0
$\begingroup$

In deriving the equation governing propagation of wave in a wave guide, a specific form of Hodge decomposition theorem is used. The Hodge decomposition theorem applied in two dimensions allows us to write a smooth vector field $\vec V$ on a bounded region $S$ with boundary $C$, such that the component of the vector field tangential to boundary $\vec V_{\parallel}|_C=0$ vanishes, as follows $$\vec V=\nabla A+\hat z\times\nabla B+\vec X$$ where $\hat z$ is orthogonal to $S$, and $A|_C=0$, $B|_C=(\hat n\cdot\nabla B)|_C=0$ (Dirichlet and Neumann B.C. respectively). Given $$\nabla^2A=\nabla\cdot\vec V$$ and $$\nabla^2B=-\nabla\cdot(\hat z\times\vec V)$$ and define $$\vec X=\vec V-\nabla A-\hat z\times\nabla B$$ I wonder how to prove $\vec X$ is harmonic, in a sense that it satisfy the Laplace's equation $\nabla^2\vec X=0$? I argued

Since $$\nabla^2\vec X=\nabla(\nabla\cdot\vec X)-\nabla\times(\nabla\times\vec X)$$ we can show $$\begin{align}\nabla(\nabla\cdot \vec X)=&\nabla(\nabla\cdot\vec V-\nabla^2A-\nabla\cdot(\hat z\times\nabla B))\\=&-(\nabla B\cdot(\nabla\times\hat z)-\hat z\cdot(\nabla\times \nabla B ))\\=&0\end{align}$$ to get the second line, the Poisson's equation is used, and the third line follows from $\nabla\times\hat z=0$ and the curl of gradient is $0$ then we have to show the following equation equals $0$. $$\begin{align}\nabla\times(\nabla\times\vec X)=&\nabla\times(\nabla\times(\vec V-\nabla A-\hat z\times\nabla B))\\=&\nabla\times(\nabla\times \vec V-\nabla\times \nabla A-(\hat z(\nabla\cdot\nabla B)-\nabla B(\nabla\cdot\hat z)+\nabla (B\cdot\nabla)\hat z-(\hat z\cdot\nabla)\nabla B))\end{align}$$ At this stage, I don't know how to proceed anymore, except for the identity $\nabla\times\nabla\times \vec V=\nabla(\nabla\cdot \vec V)-\nabla^2\vec V$. Can someone help me to fill the missing steps and show $\nabla\times(\nabla\times\vec X)$is indeed zero?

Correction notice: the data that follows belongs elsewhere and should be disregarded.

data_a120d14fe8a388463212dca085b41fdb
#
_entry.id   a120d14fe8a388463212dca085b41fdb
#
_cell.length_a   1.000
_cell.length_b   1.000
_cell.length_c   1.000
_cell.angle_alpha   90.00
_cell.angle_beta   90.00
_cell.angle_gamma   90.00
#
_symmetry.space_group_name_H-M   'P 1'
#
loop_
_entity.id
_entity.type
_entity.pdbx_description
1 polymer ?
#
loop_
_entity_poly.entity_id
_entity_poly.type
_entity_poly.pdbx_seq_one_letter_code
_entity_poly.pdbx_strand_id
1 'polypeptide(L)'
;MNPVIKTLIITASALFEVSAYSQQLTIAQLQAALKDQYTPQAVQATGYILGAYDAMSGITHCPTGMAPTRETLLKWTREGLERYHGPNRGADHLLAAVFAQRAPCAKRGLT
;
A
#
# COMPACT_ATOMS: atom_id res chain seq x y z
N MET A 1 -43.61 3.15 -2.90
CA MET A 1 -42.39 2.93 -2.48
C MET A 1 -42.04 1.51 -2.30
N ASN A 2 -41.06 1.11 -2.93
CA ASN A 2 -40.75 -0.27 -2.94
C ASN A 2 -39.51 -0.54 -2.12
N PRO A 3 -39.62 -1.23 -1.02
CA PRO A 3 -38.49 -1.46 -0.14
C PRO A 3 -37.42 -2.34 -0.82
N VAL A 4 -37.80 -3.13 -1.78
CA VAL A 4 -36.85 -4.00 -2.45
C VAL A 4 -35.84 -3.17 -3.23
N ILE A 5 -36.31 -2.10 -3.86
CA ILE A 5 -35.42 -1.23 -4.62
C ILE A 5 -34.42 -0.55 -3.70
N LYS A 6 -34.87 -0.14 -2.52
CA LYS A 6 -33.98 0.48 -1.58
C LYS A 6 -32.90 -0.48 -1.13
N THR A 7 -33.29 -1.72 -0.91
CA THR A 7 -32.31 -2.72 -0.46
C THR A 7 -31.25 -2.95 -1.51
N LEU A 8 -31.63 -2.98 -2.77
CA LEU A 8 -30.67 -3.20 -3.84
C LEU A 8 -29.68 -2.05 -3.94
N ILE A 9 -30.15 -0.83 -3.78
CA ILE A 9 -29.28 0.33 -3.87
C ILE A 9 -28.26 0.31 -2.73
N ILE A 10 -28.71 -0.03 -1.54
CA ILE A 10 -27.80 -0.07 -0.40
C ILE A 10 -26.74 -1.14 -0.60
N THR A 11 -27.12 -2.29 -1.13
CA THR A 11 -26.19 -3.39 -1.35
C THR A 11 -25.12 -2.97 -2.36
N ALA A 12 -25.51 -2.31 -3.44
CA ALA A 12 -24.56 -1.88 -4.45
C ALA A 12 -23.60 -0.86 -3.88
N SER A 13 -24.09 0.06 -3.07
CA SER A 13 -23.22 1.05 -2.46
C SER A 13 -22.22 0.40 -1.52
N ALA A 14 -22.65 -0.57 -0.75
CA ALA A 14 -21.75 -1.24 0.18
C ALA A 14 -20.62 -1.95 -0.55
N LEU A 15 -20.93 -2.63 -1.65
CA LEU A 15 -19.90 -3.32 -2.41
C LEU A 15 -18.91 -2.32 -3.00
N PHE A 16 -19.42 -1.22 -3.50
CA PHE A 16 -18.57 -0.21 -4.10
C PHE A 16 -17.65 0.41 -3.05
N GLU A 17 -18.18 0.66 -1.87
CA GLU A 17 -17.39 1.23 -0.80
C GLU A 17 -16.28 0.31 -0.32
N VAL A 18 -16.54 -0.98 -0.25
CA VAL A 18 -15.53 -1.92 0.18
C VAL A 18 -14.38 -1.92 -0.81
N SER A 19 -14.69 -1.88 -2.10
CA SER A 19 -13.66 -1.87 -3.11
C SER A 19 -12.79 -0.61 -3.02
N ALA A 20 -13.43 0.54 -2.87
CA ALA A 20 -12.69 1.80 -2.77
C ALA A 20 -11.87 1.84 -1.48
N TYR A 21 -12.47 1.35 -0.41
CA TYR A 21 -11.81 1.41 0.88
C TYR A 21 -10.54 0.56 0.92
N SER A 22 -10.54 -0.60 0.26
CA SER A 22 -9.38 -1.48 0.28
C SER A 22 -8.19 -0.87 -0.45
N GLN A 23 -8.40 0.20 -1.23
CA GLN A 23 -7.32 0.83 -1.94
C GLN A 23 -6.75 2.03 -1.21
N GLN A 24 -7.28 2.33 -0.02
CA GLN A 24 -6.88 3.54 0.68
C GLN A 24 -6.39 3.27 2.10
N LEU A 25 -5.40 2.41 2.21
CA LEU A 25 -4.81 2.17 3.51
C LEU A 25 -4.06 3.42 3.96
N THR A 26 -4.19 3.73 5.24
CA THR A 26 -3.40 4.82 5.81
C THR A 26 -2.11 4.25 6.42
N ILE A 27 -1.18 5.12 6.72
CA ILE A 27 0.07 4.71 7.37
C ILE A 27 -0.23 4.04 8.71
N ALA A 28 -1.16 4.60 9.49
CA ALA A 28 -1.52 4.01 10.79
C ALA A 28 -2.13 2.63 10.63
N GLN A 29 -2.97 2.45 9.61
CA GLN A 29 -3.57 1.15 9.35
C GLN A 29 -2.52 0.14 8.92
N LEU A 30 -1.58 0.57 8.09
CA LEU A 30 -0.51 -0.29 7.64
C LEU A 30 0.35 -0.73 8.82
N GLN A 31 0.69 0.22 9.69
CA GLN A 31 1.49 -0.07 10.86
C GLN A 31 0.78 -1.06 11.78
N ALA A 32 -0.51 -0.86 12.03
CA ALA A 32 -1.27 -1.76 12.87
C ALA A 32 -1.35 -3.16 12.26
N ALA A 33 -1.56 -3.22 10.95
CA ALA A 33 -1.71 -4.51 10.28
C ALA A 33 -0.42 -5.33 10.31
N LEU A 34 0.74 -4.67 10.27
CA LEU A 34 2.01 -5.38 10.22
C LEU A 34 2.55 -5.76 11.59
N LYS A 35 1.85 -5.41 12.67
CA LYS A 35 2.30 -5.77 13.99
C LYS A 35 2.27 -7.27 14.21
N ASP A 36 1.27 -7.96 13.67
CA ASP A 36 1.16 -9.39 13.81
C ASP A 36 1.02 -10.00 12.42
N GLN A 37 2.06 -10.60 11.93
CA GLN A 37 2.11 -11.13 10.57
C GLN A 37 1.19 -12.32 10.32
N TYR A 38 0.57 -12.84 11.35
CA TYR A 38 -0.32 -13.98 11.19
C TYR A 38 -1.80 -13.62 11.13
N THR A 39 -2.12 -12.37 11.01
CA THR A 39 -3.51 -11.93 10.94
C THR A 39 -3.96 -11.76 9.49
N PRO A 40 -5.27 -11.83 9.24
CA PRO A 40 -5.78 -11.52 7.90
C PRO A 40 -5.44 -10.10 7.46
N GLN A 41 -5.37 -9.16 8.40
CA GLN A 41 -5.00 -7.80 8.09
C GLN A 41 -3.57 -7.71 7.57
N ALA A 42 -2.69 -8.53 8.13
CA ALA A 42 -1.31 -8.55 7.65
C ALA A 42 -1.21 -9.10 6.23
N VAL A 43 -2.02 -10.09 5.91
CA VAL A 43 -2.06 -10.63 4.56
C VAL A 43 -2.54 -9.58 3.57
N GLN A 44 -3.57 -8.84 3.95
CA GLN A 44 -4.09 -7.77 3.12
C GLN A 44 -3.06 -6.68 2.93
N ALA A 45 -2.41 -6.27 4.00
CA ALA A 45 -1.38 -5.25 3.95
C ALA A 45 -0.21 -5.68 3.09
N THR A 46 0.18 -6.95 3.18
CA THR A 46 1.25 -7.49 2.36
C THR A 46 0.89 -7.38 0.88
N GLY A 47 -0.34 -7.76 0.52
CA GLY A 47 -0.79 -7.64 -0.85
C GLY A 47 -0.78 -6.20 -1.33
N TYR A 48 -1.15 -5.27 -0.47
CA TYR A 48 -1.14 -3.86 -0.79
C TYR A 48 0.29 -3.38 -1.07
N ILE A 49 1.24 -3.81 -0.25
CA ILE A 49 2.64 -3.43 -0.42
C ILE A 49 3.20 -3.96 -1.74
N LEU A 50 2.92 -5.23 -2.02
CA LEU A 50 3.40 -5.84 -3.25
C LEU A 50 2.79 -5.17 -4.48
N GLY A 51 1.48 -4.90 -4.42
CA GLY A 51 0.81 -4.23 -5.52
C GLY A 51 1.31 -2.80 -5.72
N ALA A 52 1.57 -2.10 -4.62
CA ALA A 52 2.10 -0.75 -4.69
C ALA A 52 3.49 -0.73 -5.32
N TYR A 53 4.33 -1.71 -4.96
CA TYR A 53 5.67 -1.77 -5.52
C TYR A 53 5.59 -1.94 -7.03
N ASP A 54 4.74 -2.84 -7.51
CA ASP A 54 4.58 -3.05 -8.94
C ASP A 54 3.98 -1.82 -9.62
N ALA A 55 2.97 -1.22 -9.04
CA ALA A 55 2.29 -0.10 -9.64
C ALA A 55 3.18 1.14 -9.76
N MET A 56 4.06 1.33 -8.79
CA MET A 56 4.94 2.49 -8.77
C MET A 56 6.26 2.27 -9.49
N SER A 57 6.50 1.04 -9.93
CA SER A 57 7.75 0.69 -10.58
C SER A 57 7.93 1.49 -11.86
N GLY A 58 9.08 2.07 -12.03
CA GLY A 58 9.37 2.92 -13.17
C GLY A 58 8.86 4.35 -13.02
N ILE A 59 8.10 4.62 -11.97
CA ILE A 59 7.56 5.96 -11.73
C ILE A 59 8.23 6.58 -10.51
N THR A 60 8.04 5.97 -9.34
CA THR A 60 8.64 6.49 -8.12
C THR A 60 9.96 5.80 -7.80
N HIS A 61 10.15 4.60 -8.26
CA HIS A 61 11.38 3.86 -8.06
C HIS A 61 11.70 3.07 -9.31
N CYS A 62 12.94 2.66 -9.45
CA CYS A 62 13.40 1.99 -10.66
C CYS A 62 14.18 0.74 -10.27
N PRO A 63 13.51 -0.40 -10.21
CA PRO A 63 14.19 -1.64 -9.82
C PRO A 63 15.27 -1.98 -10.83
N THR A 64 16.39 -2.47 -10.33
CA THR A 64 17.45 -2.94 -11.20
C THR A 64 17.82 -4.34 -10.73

$\endgroup$

1 Answer 1

0
$\begingroup$

We have that $\nabla \times \hat z = 0$, $\nabla \cdot \hat z = 0$, $(Y\cdot \nabla)\hat z = 0$ for any vector field $Y$.

Also, we can assume that $(\hat z\cdot \nabla) B = 0$, because we are only interested on the value of $B$ on $S$.

Using all this, we can compute : \begin{align} \nabla\times X &= \nabla \times V - \nabla\times (\nabla A) -\nabla\times (\hat z\times \nabla B) \\ &= \nabla \times V -\hat z \nabla^2B \\ &= \nabla\times V + \hat z\nabla \cdot (\hat z\times V) \\ &= \nabla\times V - \hat z\hat z \cdot( \nabla \times V) \end{align}

Then : \begin{align} \nabla \times (\nabla \times X) &= \nabla \times (\nabla \times V)- \nabla\times (\hat z\hat z\cdot(\nabla\times V))\\ &= \nabla \times (\nabla \times V) + \hat z\times \nabla (\hat z \cdot (\nabla\times V)) \\ &=\nabla \times (\nabla \times V) +\hat z\times (\hat z\times (\nabla \times (\nabla\times V))) \end{align} Since $\nabla\times (\nabla\times V)$ is orthogonal to $\hat z$, we hat : $$\hat z\times (\hat z\times (\nabla \times (\nabla\times V)) = -\nabla \times (\nabla\times V)$$ and : $$\nabla \times (\nabla \times V)= 0$$

$\endgroup$

Your Answer

By clicking “Post Your Answer”, you agree to our terms of service and acknowledge you have read our privacy policy.

Not the answer you're looking for? Browse other questions tagged or ask your own question.